Our recent webinar, "Wrapping up 2023: Transfer Pricing Trends and Key Takeaways," featured a panel of experts who discussed these changes and what they mean for the future.
Along with reviewing the past year, the webinar provided valuable strategies for future transfer pricing challenges, thanks to the expertise of Viktorija Mackute (Trivium Packaging), Erik Knijnenburg (H&M), John Willows (Mott MacDonald), and Borys Ulanenko (ArmsLength AI/Aibidia).
To watch the full webinar, click here.
Some of the key trends discussed include the impact of OECD pillars on transfer pricing, the role of generative AI in transfer pricing, and expectations for 2024. Read on to find out more about each one.
I. OECD Pillars and their impact on transfer pricing
With Pillar One's slow progress, businesses should be prepared for the upcoming changes in international tax. However, Pillar One has a limited scope and its near-term enactment in the near future is low.
Pillar Two, on the other side, is gaining momentum. It’s a move towards standardized tax practices, prompting companies to reconsider their transfer pricing strategies.
The deviation from the arm's length principle in Pillar One's Amount A and Amount B means companies should consider how these new methods could disrupt their transfer pricing policies and documentation. We may expect more safe harbor models in the future, following the pattern of low value-adding services provisions.
Navigating the complexities of Pillar Two might require businesses to invest in specialized expertise, collaborate with external consultants, or adopt new technology to ensure compliance. Advisory firms have a privileged position here because of their broader industry overview.
In response to increased scrutiny from tax authorities, companies should also proactively assess their transfer pricing risk management and prepare to defend their positions in potential audits or disputes.
II. Generative AI and its role in transfer pricing
Large language models (LLMs) can enhance transfer pricing narratives, speeding up creation and improving readability for tax authorities, which could lessen disputes.
AI tools can automate benchmark searches and streamline transfer pricing documentation, saving time and resources for both in-house teams and external consultants.
Companies can use AI to optimize their internal processes, such as data collection and analysis, enabling them to respond more efficiently to information requests from tax authorities and effectively manage their transfer pricing risks.
As the use of AI continues to grow, it is crucial to train transfer pricing professionals in these technologies to maintain a competitive edge. Companies should also be mindful of potential ethical and data privacy concerns. They should implement proper safeguards and protocols to protect sensitive information.
At the same time, with Pillar Two and other developments (referred to as "Brazilianization"), there is a possibility that narratives will become less relevant in transfer pricing, thus reducing the usefulness of LLMs for our profession.
III. Transfer pricing specialization
The growing trend of specialization in transfer pricing highlights the field's increasing complexity and the need for companies to develop know-how in specific areas.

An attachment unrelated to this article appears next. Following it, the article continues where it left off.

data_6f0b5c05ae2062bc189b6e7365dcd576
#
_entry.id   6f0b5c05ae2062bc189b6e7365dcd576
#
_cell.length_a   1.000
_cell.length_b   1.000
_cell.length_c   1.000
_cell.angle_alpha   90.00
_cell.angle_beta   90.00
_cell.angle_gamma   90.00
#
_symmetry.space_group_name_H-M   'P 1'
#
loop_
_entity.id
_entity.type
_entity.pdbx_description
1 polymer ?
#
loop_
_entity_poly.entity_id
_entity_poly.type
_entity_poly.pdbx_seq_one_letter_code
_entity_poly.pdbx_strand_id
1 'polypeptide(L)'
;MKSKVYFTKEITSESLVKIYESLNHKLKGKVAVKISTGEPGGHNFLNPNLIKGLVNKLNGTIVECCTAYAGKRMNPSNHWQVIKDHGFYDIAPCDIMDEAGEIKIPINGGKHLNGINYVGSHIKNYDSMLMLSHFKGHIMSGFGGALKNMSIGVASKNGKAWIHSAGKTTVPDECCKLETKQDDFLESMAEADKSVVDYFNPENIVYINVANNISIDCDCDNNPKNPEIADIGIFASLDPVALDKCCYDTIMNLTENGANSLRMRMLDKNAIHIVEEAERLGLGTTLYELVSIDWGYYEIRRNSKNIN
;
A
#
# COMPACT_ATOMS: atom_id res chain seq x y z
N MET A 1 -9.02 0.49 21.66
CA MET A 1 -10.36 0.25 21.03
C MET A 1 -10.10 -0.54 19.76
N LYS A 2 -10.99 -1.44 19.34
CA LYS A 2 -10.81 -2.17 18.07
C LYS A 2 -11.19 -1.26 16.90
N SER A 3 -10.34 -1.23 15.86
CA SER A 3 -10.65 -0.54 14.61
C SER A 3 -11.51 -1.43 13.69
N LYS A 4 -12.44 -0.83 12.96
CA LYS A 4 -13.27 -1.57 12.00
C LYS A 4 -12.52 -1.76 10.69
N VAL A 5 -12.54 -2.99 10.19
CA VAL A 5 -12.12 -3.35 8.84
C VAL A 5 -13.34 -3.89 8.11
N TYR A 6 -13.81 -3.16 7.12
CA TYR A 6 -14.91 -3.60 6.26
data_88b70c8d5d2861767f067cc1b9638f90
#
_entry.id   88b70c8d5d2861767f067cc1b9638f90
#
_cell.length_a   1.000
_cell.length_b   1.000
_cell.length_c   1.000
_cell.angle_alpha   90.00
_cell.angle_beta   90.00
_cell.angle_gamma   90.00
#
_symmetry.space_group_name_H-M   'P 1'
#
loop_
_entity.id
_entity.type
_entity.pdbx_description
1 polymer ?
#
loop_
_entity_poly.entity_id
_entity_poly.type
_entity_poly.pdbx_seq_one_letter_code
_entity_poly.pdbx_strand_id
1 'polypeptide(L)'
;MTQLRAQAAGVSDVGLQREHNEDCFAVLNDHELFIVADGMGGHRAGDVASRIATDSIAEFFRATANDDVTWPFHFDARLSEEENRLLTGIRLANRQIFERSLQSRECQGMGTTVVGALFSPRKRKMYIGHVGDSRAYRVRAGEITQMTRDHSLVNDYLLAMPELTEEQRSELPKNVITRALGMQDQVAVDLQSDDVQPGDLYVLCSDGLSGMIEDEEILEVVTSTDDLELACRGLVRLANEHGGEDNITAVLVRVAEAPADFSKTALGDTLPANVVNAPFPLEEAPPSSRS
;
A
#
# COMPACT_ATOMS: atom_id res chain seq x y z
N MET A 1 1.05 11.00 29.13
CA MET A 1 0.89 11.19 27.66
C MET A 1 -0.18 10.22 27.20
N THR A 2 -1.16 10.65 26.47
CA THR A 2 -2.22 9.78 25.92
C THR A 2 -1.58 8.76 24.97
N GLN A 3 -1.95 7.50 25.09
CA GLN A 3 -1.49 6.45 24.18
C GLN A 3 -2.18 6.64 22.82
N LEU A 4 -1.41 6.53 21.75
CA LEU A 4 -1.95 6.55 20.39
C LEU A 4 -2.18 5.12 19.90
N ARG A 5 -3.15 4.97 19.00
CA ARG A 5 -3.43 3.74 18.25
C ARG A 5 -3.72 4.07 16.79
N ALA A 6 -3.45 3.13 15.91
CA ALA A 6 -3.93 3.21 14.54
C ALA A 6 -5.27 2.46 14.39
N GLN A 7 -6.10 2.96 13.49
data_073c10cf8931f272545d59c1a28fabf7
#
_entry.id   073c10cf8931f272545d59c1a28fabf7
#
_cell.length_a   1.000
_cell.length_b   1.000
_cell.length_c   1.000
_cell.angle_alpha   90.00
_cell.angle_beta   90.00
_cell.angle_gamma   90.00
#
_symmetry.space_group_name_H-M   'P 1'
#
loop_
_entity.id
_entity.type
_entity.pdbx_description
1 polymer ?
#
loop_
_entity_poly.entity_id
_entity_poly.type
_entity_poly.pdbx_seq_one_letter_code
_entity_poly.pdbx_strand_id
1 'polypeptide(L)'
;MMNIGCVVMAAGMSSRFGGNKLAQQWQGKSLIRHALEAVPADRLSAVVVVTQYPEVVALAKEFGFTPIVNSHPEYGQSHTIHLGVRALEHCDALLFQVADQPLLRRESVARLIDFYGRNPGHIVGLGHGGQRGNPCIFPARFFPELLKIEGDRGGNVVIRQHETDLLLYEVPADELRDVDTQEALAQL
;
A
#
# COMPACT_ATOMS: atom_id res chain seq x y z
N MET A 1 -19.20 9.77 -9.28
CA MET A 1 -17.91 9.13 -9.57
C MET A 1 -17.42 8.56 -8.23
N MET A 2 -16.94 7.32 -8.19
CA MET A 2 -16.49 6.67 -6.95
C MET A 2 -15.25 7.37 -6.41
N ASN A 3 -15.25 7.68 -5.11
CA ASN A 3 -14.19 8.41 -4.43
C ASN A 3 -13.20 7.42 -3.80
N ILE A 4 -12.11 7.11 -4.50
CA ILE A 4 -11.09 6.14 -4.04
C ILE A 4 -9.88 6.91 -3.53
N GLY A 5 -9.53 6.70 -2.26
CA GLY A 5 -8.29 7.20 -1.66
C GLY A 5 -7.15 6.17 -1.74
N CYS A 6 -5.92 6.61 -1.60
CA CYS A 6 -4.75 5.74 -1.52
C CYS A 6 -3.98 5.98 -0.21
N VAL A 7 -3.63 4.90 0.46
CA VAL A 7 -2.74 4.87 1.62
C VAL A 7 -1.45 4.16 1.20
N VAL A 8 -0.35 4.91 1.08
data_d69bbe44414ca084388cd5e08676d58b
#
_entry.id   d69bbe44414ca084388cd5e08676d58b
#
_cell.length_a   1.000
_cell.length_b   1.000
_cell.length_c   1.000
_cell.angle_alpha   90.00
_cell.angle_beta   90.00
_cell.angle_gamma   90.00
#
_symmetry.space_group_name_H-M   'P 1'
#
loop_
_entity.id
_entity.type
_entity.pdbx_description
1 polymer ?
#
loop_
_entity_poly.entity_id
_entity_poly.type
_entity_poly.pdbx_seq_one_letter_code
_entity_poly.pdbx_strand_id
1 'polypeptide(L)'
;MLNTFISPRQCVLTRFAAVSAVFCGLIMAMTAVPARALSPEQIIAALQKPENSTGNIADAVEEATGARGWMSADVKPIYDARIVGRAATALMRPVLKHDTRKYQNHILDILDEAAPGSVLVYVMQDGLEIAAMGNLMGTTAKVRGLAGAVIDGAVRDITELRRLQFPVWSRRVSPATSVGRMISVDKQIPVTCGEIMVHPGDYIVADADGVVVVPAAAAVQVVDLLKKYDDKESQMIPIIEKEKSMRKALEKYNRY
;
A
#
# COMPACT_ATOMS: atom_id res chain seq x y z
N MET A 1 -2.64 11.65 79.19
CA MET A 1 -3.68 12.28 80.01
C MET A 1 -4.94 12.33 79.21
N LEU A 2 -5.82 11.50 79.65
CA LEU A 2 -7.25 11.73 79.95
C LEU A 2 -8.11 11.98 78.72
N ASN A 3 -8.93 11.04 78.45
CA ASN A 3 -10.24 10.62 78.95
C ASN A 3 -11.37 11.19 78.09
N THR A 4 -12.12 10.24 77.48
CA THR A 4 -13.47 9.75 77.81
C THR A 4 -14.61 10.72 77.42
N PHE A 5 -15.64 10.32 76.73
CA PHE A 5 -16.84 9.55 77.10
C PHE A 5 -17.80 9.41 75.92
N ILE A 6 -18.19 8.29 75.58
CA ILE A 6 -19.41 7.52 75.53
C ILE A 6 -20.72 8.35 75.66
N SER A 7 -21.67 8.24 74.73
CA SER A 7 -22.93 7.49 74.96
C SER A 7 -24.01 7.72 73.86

In-house transfer pricing pros broaden their skill sets to cover specialized areas, like financial transactions, IP transactions, and operational transfer pricing.
Companies should actively seek external specialized advice for complex transfer pricing issues, like business restructuring, IP transfers, or industry-specific challenges. It’s difficult to have a nuanced expertise for every relevant area in-house.
At the same time, in-house transfer pricing teams already have a unique skill set focused on building processes, internal connections and communication, and end-to-end process management.
Teaming up between transfer pricing teams and other departments, like finance and group reporting functions, is crucial for effective transfer pricing management and compliance, and it will become even more important in light of Pillar Two.
IV. Expectations for 2024
As tax authorities ramp up their scrutiny, companies should invest in strengthening their transfer pricing documentation and risk management processes, ensuring they're well-prepared to stand their ground in potential disputes. We may see more disputes than ever in light of post-COVID tax revenue needs and greater capabilities of tax authorities.
A greater focus on data and AI in tax processes will increase the demand for robust data systems and advanced analytical capabilities, enabling companies to effectively manage their transfer pricing risks and compliance obligations.
The potential for further integration of transfer pricing and financial reporting functions may push companies to rethink their internal processes and organizational structures.
Companies should prepare for potential changes in the field, such as the potential phase-out of transfer pricing in favor of formulary apportionment, by staying informed about legislative developments and assessing their impact on business models and strategies..
Transfer pricing professionals should proactively diversify their roles and skillsets to adapt to the evolving landscape. This can be achieved by developing expertise in new areas, embracing AI and other technologies, and seeking opportunities for cross-functional collaboration.
We want to thank Viktorija Mackute, Erik Knijnenburg, and John Willows for their expert insights. We’re excited to see what 2024 and hope to continue exploring these changes together.
To watch the full webinar, click here.